If you’re well on the way to having a sizeable RRSP, ask whether it makes sense to start tapping those funds early to level out your retirement income. That can help you minimize your future tax bill and avoid traps like the OAS clawback.

Your 60s

If you’ve planned well, your 60s will be about enjoying life on your terms with those closest to you. You’ve gone from raising kids to playing with your grandkids. Retirement? It’s now in full view.

While life’s a lot simpler in many ways, there are new questions. How will you maintain your lifestyle once your paycheques stop? What are the best ways to help out the next generation? Should you downsize? This phase of life can last 20 to 30 years or more – plan for it.

Watch your withdrawal rate. If you’re looking to your investment portfolio to provide much of your retirement income, be careful with how much you withdraw. Record low interest rates coupled with lengthening life spans mean it can be a mistake to follow the conventional wisdom which says you can safely withdraw 4% annually from a portfolio without outliving your money.

It’s crucial to work with your advisor to ensure your income strategy recognizes the new economic realities and is tailored to your personal circumstances. Your advisor can review your options for guaranteeing more income later in life, such as purchasing annuities or deferring your CPP benefits to age 70 to boost your payments.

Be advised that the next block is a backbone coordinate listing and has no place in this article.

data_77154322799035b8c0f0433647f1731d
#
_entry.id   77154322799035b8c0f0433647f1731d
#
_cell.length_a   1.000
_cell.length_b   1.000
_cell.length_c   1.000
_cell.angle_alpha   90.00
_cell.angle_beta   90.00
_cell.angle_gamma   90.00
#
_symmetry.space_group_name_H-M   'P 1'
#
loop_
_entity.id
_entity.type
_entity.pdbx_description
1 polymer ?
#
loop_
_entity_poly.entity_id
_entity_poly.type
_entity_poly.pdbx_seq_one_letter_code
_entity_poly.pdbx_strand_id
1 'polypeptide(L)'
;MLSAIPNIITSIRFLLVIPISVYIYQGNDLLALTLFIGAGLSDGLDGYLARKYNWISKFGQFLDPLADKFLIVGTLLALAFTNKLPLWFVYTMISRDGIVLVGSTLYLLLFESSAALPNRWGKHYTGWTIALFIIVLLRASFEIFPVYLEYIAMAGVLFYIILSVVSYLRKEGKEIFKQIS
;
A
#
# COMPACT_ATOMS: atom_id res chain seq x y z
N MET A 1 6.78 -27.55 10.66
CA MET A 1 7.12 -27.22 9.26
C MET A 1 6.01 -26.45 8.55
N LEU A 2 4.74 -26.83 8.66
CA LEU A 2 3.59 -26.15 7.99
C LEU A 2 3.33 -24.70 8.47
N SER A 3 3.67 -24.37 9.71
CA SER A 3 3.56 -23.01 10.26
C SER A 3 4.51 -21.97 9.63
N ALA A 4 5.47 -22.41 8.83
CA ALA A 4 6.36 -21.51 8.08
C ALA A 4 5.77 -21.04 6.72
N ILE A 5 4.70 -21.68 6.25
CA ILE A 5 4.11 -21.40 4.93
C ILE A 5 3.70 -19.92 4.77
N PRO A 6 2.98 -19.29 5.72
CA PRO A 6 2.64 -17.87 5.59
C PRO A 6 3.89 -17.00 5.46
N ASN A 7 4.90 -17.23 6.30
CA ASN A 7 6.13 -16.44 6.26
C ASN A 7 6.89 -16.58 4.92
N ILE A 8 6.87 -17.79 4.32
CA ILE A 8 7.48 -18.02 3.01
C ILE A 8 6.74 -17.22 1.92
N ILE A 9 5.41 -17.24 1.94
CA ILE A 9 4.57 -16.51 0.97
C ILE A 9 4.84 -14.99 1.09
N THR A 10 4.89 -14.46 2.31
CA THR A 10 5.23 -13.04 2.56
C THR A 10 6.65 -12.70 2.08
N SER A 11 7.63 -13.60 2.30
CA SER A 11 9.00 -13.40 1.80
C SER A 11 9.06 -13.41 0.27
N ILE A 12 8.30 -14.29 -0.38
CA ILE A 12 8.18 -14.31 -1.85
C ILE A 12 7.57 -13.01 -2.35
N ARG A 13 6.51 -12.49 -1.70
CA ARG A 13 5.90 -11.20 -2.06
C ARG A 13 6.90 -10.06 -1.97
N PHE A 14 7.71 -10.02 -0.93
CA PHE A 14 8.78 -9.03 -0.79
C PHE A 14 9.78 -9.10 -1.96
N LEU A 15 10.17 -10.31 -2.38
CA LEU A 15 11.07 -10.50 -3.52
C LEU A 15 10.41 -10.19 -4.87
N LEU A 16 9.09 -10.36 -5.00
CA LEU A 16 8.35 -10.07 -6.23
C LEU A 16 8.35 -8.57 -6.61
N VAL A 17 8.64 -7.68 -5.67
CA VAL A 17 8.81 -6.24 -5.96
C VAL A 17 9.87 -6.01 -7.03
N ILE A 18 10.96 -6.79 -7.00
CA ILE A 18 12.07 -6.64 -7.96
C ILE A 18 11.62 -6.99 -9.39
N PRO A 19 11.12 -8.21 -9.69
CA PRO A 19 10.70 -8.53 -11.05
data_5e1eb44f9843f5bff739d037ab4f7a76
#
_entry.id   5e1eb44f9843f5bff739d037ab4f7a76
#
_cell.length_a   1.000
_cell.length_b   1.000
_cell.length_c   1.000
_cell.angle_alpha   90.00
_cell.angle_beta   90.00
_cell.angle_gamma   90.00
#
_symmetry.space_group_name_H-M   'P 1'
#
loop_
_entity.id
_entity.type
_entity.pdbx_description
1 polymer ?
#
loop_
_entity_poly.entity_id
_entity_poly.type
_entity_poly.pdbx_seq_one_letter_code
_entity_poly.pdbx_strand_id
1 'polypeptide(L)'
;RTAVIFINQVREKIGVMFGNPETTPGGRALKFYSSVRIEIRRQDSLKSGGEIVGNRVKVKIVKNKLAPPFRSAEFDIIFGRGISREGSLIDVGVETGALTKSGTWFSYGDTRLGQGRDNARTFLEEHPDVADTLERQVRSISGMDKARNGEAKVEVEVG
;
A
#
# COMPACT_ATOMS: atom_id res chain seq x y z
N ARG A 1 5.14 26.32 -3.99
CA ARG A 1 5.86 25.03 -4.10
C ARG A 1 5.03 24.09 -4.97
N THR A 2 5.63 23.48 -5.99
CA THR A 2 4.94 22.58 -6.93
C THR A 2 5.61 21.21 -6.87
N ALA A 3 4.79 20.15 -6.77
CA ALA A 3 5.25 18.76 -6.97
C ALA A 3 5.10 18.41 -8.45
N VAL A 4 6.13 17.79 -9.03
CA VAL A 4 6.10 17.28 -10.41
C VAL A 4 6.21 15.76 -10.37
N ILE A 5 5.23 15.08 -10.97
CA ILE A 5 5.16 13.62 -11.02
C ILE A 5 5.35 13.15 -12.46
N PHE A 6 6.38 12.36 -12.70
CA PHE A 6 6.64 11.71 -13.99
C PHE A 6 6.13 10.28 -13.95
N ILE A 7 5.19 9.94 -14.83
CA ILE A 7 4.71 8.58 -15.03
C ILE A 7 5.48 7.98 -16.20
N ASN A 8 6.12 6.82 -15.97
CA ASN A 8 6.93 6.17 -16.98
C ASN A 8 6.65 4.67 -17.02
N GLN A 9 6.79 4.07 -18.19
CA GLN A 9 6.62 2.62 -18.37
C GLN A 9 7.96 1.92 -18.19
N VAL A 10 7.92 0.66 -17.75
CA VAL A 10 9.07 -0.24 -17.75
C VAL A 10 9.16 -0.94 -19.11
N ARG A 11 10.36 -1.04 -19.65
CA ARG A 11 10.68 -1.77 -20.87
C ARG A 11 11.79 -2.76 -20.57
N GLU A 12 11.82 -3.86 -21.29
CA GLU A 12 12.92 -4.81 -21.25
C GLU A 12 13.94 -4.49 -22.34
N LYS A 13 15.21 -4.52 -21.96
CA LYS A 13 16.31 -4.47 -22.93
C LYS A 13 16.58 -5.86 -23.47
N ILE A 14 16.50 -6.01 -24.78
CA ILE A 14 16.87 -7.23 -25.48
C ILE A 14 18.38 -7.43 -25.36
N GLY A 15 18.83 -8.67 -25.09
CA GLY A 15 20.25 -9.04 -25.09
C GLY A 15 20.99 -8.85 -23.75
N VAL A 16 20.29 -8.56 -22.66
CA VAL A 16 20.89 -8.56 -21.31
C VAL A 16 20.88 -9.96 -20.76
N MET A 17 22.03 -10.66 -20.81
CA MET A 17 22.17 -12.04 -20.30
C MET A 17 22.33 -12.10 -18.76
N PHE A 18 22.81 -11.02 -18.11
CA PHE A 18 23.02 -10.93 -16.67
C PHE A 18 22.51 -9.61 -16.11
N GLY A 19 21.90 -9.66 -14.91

Update your estate plan. When you’re busy with kids and career, it’s easy to lose sight of your estate plan. But once you hit your 60s, it’s the one thing you no longer want to neglect. Make sure your estate planning toolkit, including your will, powers of attorney and representation agreement, is up to date. Should incapacity or death strike, you can be assured your wishes will be carried out.

Retirement often goes hand-in-hand with growing tax liabilities. Accumulated capital gains on an investment portfolio or vacation property could saddle your estate with a significant tax bill, impacting the legacy you’re able to pass on to your loved ones or charitable causes.

Investigate how you can use life insurance, trust agreements and related strategies to avoid, or at least defer, the tax consequences. Include a chat with your advisor about how you can help your children or grandchildren now, when they need it most, and while you’re still around to see the rewards.

Have a plan, no matter your age

As your life changes, make sure your financial plan keeps pace.

Your BlueShore financial advisor is a partner you can count on to help you make the best choices through the years, as your circumstances and priorities evolve. Speak with us and keep your finances moving in the right direction, from one decade to the next.

The information contained in this report was obtained from sources believed to be reliable; however, we cannot guarantee that it is accurate or complete. This report is provided as a general source of information and should not be considered personal investment advice or solicitation to buy or sell any mutual funds or other securities.